With the NFLPA signing off, the March 27 resolution by 29 NFL teams (the Bucs abstained) to ratify the reallocation letter became, in Burbank’s eyes, a valid amendment to the collective bargaining agreement. Therefore, the Cowboys’ and Redskins’ claims of unilateral changes in the cap and collusion by other teams were denied. The key line from the decision reads in part: “the March 27th Resolution effectively ratified the Reallocation Letter, which therefore is binding on the Redskins and Cowboys as an amendment to the CBA.”

Thus, Burbank essentially gave his blessing to two agreements that served to bind and penalize the Redskins and Cowboys without them being a party to either. Commissioner power is strengthened again, 28 teams have additional cap room, and the NFLPA protects its players’ cap room league-wide. Everyone is satisfied except, of course, those two owners.

Something tells me that -- although they are accepting the decision -- they won’t soon forget this episode.

Giants sign DT Shaun Rogers

April, 26, 2012
We interrupt our regularly scheduled pre-draft hysteria to report a veteran player acquisition. Leave it to the New York Giants to treat this as a business-as-usual day, which they did by signing veteran defensive tackle Shaun Rogers. Rogers is a 33-year-old, 12-year NFL veteran who played every game last year for the New Orleans Saints.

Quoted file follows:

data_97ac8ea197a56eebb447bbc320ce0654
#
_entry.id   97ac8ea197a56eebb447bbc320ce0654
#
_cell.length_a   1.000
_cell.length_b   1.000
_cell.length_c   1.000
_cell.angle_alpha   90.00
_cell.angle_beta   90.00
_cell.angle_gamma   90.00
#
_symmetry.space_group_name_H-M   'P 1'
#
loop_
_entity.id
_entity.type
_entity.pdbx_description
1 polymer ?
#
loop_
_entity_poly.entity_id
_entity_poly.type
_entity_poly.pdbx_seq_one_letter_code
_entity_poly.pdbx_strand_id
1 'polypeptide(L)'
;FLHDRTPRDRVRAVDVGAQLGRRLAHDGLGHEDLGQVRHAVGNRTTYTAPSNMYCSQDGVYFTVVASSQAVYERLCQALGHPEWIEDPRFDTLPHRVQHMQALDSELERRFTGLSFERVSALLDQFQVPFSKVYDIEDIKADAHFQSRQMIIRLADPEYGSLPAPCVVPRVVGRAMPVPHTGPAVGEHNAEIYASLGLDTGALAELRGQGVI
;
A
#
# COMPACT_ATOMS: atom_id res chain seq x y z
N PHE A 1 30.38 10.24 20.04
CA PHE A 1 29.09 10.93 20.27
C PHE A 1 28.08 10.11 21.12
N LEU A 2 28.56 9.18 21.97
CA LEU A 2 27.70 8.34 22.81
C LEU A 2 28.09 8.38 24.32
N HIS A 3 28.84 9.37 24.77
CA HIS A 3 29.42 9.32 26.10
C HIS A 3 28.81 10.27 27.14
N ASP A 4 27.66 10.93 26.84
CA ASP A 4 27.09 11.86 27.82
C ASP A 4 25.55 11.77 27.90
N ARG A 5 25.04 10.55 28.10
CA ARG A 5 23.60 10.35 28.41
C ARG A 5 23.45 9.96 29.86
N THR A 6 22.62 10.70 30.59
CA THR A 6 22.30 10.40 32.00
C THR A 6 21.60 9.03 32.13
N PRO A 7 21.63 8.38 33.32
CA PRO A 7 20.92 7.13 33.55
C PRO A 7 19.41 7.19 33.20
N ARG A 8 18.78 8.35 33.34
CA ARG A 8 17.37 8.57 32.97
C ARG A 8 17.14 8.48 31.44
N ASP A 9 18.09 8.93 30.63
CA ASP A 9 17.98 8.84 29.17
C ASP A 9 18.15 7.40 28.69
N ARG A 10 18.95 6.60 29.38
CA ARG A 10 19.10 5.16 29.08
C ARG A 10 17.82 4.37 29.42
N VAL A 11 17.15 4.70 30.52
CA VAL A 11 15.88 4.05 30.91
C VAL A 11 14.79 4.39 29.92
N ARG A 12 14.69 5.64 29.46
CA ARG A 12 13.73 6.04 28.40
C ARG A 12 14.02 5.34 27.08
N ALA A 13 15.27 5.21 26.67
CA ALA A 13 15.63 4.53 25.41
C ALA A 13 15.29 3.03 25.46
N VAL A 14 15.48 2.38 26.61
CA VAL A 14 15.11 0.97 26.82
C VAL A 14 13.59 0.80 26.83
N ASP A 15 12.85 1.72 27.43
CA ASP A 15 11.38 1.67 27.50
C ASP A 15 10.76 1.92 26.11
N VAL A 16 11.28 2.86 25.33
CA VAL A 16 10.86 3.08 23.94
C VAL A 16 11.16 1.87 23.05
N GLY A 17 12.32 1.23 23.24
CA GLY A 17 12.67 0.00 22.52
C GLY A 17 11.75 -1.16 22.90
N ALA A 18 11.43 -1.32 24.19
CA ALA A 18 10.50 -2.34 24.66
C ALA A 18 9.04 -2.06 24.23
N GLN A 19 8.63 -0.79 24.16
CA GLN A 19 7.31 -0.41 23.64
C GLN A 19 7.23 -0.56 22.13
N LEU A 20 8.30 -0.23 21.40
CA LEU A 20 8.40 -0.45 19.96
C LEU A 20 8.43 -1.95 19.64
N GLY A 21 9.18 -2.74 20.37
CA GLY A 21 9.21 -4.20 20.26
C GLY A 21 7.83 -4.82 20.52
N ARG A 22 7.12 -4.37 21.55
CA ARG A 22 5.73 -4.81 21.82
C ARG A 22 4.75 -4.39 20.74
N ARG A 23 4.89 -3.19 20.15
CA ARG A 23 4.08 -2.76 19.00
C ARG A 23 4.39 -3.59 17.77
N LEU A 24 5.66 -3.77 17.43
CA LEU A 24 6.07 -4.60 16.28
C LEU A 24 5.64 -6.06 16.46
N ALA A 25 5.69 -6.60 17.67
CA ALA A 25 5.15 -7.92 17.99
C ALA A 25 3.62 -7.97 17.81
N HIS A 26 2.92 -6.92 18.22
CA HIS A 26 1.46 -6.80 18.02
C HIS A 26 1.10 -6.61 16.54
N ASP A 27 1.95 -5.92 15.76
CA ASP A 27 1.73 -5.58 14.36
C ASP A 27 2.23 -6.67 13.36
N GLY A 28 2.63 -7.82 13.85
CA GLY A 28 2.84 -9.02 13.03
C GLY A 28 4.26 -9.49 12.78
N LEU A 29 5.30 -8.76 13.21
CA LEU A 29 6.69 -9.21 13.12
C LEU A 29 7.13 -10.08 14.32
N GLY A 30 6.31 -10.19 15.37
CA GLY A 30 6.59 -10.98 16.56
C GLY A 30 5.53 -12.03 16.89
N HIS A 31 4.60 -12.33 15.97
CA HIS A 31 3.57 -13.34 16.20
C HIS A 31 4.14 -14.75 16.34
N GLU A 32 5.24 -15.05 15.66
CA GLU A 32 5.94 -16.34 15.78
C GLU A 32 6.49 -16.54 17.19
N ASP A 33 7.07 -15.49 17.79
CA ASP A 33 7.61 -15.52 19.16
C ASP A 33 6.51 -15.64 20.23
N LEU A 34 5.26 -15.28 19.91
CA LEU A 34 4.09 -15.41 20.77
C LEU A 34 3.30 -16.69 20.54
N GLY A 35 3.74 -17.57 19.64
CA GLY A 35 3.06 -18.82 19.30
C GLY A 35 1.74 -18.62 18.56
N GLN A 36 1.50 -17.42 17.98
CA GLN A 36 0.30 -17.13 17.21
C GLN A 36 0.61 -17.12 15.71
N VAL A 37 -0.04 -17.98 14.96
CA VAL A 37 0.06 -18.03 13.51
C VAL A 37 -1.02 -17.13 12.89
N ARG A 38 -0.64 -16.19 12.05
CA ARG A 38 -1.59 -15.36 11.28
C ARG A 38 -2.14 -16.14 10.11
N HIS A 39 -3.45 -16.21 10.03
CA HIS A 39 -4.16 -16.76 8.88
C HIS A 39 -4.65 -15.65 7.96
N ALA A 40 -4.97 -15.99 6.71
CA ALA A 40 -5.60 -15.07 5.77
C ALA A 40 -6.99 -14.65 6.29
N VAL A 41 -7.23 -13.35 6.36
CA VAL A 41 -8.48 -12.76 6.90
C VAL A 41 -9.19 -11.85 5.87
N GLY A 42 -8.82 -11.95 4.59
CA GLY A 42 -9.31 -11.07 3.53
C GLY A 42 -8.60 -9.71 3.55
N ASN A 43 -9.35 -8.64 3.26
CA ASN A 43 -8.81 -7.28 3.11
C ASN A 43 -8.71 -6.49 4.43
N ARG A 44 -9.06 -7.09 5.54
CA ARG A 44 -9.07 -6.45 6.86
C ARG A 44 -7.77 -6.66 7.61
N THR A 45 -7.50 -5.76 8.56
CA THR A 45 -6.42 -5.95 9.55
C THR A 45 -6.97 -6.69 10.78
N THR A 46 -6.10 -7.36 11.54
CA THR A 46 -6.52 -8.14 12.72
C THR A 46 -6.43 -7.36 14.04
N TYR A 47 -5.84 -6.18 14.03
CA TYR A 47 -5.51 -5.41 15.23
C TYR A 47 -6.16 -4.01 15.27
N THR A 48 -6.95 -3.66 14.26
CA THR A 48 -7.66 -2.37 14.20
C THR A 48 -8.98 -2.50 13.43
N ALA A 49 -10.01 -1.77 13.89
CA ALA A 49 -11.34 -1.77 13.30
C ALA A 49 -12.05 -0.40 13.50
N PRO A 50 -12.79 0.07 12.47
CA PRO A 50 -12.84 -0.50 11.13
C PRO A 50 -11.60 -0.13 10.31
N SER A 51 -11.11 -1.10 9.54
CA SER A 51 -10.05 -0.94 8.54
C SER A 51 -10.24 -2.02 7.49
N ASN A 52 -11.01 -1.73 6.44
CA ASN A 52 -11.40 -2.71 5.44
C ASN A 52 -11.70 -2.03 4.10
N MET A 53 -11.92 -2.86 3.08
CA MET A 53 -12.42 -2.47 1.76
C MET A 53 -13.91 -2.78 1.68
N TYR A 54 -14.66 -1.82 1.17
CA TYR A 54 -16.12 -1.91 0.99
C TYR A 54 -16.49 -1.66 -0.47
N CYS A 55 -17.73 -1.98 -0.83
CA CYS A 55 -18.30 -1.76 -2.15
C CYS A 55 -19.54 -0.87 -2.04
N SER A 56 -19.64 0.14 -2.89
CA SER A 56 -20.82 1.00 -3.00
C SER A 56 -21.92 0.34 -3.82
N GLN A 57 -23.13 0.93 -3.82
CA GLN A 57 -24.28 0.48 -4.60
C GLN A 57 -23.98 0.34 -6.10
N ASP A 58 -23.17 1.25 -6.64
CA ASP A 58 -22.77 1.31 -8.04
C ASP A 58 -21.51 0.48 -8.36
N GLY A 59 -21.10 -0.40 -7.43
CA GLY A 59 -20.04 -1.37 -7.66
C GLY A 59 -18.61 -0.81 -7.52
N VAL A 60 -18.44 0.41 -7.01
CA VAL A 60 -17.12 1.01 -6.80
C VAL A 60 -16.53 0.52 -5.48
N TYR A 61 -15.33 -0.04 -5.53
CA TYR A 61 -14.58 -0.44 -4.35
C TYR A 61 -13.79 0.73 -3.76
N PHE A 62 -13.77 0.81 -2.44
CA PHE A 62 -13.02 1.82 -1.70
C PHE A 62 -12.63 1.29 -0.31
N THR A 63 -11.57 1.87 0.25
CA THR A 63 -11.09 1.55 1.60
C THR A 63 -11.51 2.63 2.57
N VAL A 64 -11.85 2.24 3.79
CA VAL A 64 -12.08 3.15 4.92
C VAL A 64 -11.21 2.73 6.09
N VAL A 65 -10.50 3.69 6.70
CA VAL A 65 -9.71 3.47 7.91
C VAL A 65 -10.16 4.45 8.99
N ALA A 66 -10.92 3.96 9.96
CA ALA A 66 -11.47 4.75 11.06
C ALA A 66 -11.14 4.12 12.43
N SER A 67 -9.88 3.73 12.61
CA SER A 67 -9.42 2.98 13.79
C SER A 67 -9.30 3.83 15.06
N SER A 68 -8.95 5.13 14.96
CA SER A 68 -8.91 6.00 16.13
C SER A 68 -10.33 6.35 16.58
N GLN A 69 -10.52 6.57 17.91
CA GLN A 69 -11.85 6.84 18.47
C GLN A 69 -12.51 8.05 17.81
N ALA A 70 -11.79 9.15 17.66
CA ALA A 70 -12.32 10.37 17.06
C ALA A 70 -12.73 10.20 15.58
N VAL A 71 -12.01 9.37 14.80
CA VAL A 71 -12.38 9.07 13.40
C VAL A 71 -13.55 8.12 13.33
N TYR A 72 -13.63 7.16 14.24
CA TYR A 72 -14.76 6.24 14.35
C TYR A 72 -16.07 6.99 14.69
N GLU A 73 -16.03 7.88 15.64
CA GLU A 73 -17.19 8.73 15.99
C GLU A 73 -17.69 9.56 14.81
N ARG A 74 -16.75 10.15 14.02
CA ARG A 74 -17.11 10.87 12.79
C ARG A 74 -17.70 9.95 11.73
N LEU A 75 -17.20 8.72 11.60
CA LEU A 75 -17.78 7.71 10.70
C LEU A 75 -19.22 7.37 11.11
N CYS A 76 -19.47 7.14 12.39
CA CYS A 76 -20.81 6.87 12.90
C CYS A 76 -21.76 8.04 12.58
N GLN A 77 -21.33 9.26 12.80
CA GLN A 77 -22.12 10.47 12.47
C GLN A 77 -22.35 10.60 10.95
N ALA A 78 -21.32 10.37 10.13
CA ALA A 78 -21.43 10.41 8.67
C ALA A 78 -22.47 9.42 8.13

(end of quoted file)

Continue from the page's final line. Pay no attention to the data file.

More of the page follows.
The signing is interesting because of what it might say about the way the Giants feel about the younger defensive tackles they already had on the roster, including Linval Joseph and second-year man Marvin Austin, who missed his rookie season with an injury. Austin has been saying all the right things about working to get back on the field, but the Giants' recent hunt for a veteran at the same position (Mike Garafolo reports they were looking into Albert Haynesworth) indicates that they're not sure what they're going to get out of their holdover group.

Anyway, we all knew the Giants would find a way to come up with a defensive lineman today. It remains to be seen whether they'll draft one at 11:30 pm. As you know, they never believe they have too many.